• no living species had been seen since the early 1990s.

  • The creature was re-discovered and filmed by specialists from the French Natural History

  • Museum in 2003.

  • Dominating the smaller animals in its habitat, the terror skink uses its tongue to sniff

  • the air and track prey.

  • The animal is thought to be extremely rare, meaning it is still a mystery to science.

  • 6. Bermuda Petrel

  • The official animal of Bermuda, commonly referred to as the Cahow, was thought to have been

  • extinct for over 300 years, until 1951.

  • 18 pairs of this nocturnal ground-nesting sea bird were found, and a massive conservation

  • effort has taken place since then. It is thought that the Cahow started struggling after the

  • English began settling in Bermuda, as they introduced cats, rats, and dogs to the land.

  • These birds make an eerie cry for their mating call. This led some Spanish sailors to believe

  • that Bermuda was a devil’s place, so they never tried to settle.

  • 5. Chacoan Peccary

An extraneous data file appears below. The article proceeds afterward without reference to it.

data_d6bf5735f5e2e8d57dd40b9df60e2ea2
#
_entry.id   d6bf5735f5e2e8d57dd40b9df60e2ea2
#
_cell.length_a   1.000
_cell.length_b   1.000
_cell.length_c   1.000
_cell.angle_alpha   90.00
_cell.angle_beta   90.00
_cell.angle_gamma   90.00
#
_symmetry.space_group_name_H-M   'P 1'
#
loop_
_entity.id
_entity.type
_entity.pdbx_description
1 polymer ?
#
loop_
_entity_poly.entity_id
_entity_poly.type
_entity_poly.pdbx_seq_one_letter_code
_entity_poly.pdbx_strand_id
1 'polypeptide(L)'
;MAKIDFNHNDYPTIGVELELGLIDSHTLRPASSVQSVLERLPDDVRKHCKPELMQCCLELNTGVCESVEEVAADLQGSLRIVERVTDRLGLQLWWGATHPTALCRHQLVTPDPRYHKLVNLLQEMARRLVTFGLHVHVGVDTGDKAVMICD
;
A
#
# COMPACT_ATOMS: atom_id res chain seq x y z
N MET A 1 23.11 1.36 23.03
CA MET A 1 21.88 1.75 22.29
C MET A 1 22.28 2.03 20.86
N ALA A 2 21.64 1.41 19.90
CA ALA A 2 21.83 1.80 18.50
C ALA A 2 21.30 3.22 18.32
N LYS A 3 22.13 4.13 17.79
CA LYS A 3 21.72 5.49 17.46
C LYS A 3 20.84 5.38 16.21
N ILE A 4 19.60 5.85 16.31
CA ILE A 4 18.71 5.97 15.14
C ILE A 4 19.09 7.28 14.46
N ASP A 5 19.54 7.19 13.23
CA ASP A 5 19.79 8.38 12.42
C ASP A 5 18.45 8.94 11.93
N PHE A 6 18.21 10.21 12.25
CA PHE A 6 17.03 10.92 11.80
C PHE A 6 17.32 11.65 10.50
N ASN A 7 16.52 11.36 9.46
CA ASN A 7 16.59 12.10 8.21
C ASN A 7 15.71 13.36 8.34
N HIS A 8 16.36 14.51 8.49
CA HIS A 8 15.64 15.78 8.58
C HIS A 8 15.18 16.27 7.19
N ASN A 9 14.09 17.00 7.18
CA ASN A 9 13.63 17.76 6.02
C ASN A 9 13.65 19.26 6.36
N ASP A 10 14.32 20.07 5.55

• This pig-like mammal is found in the Gran Chaco region stretching across South America.

  • Living in a harsh and dry habitat, it was believed to be extinct. Up until 1975 only

  • fossils of the animals had been discovered by the scientific community, although they

  • were well known to people native to the area.

  • The highly social animal is thought to always run around in groups of up to 10.

  • When frightened, the Chacoan peccary runs away, spraying a strong, musky secretion from

  • glands on its back. It’s believed that the smell is emitted to allow the group to stick

  • together as they escape, as well as mark their territory.

  • It is now thought that there are around 5,000 Chacoan peccaries in existence.

  • 4. Lord Howe Island Stick Insect

  • Known as the Tree Lobster, this giant stick insect can grow up to 15cm in length and is

  • found in the Lord Howe Island group, off the coast of Australia.

  • The giant insect was officially declared extinct in 1960. It was thought that the introduction

  • of black rats to the island, after a shipwreck, nearly brought these insects to extinction.

  • Nonetheless there were many rumors that some had been seen on the remains of a giant volcano,

  • nearly 30km away from Lord Howe Island. And in 2001 an expedition was launched that found